How to teach your child to love reading
What you need to know about raising a reader.
A love of reading opens the door to adventures, learning new things and a whole host of key language skills such as speech development and vocabulary building. Spending time with books also creates special moments for you to bond with your child and enjoy each other’s company.
Just 10 to 15 minutes a day with a book is enough to spark your curious little one’s interest. Read on for our top tips on fostering a love of literature.
Start right away
Reading to your newborn helps to give them the best start in life. Babies learn language from adults who repeat and read words to them. When you read to your little one, talk about the characters and objects in the book or the sounds the animals make. Hearing your voice helps give meaning to the letters and pictures they are seeing. As you read, vary the pitch and tone of your voice and try different accents or voices for different characters. It helps to keep your child engaged and makes the story jump off the page!
Remember, children learn to love books long before they learn to read. Spending time with books together now will help children grow to enjoy them even more as they get older.
Model what a good reader looks like
It is important for children to see reading as something fun and pleasurable to do rather than a difficult task. What better way to teach this than to show them the ropes yourself! If your children see you reading often, it is more likely to encourage them. This will also help to promote time away from screens.
If you have been away from reading for a while, local bookshop owners and librarians can be wonderful guides in choosing the best books for you and your child. Family and friends are great resources too! Ask about their children’s favourite books and their experience reading together. You can even bring your little one with you and make it a special trip for picking out books together.
As your child grows older, take turns reading out loud to each other. If you have an early reader, this can be as much as asking your child to point out letters and words he recognizes. Next, take turns reading sentences. As his abilities grow, you can take turns reading pages and eventually chapters. As you read together, ask questions about what you are reading: “What do you think will happen next?” “Why do you think the elephant did that?”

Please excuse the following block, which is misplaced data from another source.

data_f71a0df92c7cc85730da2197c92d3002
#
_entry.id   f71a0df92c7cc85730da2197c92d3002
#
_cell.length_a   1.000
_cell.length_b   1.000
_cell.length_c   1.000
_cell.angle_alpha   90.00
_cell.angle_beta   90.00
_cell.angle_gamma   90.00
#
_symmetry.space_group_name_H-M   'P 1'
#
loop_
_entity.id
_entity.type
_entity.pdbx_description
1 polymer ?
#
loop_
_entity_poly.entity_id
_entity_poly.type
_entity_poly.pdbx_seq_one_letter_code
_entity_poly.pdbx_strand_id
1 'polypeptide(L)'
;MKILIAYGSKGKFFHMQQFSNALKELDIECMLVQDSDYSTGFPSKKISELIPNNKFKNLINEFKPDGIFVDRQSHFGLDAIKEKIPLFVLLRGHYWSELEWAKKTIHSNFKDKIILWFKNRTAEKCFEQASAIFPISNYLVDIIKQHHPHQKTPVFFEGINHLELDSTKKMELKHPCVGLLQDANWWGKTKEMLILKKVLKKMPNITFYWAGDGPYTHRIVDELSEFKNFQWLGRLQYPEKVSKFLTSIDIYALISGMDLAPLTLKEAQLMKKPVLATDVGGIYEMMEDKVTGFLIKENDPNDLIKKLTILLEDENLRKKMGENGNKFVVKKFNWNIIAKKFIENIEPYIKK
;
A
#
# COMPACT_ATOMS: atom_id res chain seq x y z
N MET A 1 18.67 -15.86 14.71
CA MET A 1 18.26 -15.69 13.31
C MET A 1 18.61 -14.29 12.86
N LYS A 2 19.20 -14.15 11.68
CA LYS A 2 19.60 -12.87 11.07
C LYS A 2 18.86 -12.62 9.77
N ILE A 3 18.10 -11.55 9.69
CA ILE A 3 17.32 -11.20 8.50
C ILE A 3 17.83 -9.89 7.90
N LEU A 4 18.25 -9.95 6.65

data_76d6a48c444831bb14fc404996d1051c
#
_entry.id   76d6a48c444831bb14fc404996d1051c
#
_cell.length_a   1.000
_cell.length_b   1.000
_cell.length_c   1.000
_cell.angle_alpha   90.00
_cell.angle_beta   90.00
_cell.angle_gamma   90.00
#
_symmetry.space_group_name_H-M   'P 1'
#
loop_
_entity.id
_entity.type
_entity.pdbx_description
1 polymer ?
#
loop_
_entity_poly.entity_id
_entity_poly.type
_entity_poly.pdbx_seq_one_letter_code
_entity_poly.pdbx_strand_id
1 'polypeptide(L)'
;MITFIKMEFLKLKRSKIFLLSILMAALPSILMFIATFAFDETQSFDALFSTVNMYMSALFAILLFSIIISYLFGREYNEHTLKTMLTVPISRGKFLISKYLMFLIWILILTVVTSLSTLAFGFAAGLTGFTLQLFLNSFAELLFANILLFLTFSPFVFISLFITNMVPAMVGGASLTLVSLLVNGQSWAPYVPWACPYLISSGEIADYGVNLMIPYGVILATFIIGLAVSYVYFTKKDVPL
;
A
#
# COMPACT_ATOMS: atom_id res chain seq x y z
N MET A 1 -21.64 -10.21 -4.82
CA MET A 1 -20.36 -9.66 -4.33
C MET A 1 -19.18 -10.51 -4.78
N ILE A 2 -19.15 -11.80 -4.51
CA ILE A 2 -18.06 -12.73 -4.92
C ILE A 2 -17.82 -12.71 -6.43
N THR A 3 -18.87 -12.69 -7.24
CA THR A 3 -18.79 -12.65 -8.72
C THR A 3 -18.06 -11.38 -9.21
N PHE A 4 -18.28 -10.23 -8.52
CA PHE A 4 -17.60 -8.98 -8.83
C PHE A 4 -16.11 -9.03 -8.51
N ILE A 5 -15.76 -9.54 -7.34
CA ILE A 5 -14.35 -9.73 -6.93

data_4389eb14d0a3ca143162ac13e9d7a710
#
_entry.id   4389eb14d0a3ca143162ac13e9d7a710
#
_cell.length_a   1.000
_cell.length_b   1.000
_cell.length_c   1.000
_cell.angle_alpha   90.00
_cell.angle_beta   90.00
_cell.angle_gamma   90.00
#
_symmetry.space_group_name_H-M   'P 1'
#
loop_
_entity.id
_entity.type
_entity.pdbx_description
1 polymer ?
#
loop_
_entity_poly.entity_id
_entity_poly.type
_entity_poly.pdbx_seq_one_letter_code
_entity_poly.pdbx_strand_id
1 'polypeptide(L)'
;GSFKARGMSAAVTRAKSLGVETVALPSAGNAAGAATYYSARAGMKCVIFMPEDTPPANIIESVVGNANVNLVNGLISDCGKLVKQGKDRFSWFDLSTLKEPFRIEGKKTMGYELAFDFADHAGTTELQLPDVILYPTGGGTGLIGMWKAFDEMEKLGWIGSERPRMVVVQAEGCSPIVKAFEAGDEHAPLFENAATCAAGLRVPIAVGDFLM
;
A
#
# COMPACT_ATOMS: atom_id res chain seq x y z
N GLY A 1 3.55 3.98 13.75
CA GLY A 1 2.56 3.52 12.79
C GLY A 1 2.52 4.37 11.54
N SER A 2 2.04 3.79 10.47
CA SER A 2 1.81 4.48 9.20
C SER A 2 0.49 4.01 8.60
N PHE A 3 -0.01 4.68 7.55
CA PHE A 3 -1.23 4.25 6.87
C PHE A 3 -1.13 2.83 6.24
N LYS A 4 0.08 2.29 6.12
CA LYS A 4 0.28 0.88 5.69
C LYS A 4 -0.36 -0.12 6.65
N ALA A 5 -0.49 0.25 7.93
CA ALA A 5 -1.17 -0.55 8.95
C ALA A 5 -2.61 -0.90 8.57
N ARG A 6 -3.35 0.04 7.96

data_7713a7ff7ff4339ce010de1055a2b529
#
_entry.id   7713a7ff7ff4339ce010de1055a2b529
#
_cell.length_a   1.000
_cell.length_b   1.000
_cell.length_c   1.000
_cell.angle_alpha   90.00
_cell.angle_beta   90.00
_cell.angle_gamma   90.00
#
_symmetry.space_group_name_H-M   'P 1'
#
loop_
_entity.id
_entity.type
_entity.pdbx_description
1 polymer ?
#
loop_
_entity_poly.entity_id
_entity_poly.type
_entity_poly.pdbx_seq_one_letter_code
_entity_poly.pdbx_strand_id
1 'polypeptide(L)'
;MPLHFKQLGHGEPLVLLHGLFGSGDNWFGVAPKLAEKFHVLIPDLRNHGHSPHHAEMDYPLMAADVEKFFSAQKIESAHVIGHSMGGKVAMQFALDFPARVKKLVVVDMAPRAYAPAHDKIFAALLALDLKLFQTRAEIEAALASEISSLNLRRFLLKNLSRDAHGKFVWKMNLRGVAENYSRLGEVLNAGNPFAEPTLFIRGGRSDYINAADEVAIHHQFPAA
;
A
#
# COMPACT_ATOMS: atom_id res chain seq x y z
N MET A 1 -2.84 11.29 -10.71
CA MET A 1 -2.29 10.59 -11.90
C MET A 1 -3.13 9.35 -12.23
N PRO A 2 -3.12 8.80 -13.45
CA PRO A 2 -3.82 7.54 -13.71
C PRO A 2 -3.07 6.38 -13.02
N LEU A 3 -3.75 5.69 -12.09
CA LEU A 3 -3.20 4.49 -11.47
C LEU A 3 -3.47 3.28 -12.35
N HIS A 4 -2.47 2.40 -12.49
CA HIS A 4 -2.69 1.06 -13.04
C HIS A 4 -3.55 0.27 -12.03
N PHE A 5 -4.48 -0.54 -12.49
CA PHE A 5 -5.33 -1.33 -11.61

The time you spend reading out loud to each other will help build confidence in speaking aloud and will reinforce what your child has learned.
Listen to your child
As your little one grows, pay attention to her interests. If she is particularly drawn to a particular topic, like dinosaurs, try to find children’s books about that subject. This will help to reinforce that books are tools for learning more about the things we care about and she will be more likely to read if the subject matter is her favourite dino!
Don’t worry if your children aren’t reading Achebe or Dostoevsky just yet – the main thing is that they are reading. If they are only reading comics right now, that’s okay. Comics and graphic novels are still opportunities for reading! You can encourage them with other reading materials, but there is no need to push if they are not receptive to it right now.
Make it a routine
Making reading an enjoyable part of your child’s life starts with incorporating books into your daily routine. Create a special reading time before bed or while taking public transportation. While you are together, make sure to limit distractions like mobile phones and television. Your time should be all about each other!
Part of learning to enjoy reading is being around books at home. If possible, try starting a book collection for your children. It does not have to be extensive; a small one can work perfectly well.
If available near you, check with your local library for information on story time programmes. These meet ups can be a great way for a child to enjoy books while being social with other children. You could also see about starting a mini book club with friends and their children.
While every child is different, here are some of the milestones you may observe as your child's reading skills develop:
Birth – 18 months
- Understands some simple phrases
- Looks at books and tries to turn pages
- Imitates speech
- At around 1 year can say one or more words
18 months – 3 years
- Can say 250 – 350 words at around 2 years and 800 – 1,000 words at around 3 years
- Enjoys listening to familiar books
- Says a repeated phrase from a favourite book
- Imitates the sounds of adults speaking
- Asks to be read to
3 – 5 years
- Recognizes familiar letters and tries to write them
- Holds a book correctly and turns the pages
- Identifies rhyming words
- Uses sentences comfortably
- Learns from books that are read aloud
Article by Mandy Rich, Digital Content Writer, UNICEF